At this stage, you’ll have to let the validate console tell you any warnings or notes. Some warnings are okay, some are not. Take some time to troubleshoot any errors, and when ready, check the box I have read and accept all terms & notices (assuming of course you did this and accept full responsibility for everything you’re doing to your site :). When ready, click Next.



From here out, if all is good, you’ll be safe to click through the next 2-3 steps with no adjustments. When completed, you’ll be presented with a status page. Troubleshoot any errors. If all looks good, click the link to login to the WordPress Admin area and proceed with cleanup. You’ll need to use a login from the previous site to gain access. Take a look around the new site and note any problems.

Now for some more server maintenance.

8. Adjust additional server settings

Open up the Lightsail SSH terminal window again, and work through the following adjustments:

Restart all server services:
sudo /opt/bitnami/ restart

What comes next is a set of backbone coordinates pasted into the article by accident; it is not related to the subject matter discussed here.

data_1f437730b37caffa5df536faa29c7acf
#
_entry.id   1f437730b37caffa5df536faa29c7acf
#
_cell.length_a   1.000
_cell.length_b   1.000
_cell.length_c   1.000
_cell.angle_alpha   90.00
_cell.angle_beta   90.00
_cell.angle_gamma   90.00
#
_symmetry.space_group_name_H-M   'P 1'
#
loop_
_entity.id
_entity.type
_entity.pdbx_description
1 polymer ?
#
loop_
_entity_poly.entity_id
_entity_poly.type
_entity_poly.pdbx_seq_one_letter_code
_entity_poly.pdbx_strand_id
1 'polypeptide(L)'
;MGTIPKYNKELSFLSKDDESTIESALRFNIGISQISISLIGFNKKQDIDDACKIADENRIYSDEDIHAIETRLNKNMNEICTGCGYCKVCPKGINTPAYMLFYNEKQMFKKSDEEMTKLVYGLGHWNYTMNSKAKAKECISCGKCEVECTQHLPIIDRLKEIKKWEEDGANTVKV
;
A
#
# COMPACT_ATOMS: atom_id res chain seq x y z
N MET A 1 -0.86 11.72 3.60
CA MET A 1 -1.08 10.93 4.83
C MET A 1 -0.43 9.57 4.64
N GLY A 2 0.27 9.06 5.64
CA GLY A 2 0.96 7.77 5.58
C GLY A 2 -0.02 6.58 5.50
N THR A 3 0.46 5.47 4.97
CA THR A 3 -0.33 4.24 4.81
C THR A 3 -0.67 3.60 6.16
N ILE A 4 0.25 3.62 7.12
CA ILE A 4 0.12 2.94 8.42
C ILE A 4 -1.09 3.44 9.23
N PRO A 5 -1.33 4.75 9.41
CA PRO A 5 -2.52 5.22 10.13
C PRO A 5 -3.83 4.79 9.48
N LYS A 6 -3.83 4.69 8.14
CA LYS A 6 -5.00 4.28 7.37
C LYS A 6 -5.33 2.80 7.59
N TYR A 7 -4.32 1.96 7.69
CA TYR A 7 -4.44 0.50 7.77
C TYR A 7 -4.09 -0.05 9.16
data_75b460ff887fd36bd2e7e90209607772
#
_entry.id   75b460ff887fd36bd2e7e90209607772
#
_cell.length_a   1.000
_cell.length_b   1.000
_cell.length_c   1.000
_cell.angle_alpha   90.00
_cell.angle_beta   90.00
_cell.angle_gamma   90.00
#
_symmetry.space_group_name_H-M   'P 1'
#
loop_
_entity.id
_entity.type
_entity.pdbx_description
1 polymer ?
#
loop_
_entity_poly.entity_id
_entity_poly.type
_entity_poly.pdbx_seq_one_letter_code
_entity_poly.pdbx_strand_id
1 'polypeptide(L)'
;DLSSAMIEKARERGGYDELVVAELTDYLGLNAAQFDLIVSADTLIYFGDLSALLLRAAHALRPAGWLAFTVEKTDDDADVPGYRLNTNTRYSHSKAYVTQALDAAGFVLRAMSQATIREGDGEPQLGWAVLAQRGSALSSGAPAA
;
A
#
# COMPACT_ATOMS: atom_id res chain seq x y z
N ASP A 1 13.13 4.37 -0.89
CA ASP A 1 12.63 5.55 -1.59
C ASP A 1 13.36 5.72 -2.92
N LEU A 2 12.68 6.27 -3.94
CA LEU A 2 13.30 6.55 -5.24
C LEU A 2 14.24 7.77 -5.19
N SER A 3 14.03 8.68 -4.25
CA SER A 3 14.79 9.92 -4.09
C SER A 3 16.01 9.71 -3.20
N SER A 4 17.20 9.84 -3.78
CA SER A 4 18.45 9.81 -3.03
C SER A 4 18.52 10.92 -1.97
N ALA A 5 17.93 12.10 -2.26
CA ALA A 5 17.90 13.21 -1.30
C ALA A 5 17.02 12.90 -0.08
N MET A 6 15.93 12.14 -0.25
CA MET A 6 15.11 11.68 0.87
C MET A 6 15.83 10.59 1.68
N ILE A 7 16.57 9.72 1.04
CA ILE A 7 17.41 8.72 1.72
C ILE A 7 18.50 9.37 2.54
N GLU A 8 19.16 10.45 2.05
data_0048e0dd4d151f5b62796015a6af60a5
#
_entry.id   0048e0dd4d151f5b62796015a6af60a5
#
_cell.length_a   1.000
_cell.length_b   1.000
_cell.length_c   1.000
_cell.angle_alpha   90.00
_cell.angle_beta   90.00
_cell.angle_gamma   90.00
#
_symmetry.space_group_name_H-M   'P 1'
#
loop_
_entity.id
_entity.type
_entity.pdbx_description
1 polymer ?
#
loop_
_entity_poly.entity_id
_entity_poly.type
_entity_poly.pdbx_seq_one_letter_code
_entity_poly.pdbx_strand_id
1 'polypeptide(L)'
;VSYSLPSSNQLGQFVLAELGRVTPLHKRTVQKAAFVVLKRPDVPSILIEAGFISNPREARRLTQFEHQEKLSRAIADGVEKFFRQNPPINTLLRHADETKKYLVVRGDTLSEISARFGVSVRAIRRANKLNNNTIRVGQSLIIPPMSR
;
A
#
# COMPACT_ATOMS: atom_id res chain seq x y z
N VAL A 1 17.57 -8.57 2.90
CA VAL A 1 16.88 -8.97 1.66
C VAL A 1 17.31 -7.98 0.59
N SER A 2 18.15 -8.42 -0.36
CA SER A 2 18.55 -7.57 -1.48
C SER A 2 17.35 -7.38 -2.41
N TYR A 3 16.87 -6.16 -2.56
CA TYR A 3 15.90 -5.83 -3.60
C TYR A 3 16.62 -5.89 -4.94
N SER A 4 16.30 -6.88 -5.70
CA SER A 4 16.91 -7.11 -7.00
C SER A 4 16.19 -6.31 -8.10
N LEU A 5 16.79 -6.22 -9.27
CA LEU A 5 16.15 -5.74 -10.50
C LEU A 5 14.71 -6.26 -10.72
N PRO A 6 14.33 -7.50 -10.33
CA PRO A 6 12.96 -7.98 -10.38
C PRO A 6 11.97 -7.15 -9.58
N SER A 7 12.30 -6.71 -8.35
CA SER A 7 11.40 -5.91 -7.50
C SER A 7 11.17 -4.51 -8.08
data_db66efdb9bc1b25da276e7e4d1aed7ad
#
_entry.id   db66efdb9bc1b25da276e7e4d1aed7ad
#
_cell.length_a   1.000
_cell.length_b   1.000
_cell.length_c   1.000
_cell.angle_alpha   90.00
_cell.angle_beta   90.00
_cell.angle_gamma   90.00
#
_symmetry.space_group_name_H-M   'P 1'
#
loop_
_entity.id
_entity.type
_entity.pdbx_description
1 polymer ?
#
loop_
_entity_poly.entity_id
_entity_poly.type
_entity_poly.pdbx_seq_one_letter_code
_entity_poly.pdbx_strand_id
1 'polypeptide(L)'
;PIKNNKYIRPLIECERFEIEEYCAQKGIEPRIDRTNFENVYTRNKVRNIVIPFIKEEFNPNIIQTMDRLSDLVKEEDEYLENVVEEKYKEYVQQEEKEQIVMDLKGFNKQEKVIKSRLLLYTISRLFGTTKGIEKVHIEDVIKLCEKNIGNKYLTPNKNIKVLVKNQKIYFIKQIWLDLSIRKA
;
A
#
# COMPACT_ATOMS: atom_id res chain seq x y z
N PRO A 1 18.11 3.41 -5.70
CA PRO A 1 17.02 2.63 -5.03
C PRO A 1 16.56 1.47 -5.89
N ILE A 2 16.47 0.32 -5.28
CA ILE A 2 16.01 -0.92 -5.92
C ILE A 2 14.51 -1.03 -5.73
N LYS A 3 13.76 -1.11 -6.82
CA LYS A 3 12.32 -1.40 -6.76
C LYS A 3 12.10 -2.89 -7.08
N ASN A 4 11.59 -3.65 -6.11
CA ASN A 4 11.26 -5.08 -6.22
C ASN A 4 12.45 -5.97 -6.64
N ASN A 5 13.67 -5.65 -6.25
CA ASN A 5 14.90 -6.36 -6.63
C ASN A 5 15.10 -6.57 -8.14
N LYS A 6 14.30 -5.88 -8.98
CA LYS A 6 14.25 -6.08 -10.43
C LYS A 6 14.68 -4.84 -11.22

Resolve “WordPress Asking for FTP Credentials” Error:
Edit your wpconfig.php file to add a line. If this isn’t done, you will constantly be prompted for FTP credentials when installing plugins.

  • sudo nano /opt/bitnami/wordpress/wp-config.php
  • Type the below-mentioned command above the line define(‘DB_NAME’, ‘*****’);




  • After making the changes, Press Control + O to write the changes. Press enter.
  • Press Control + X to exit Nano.


Update the Bitnami .htaccess file to setup security headers:

  • sudo nano /opt/bitnami/apache/conf/vhosts/htaccess/wordpress-htaccess.conf
    • NOTE: This and upcoming edits to wordpress-htaccess.conf require completion of this step above.


  • Add the following code to the file: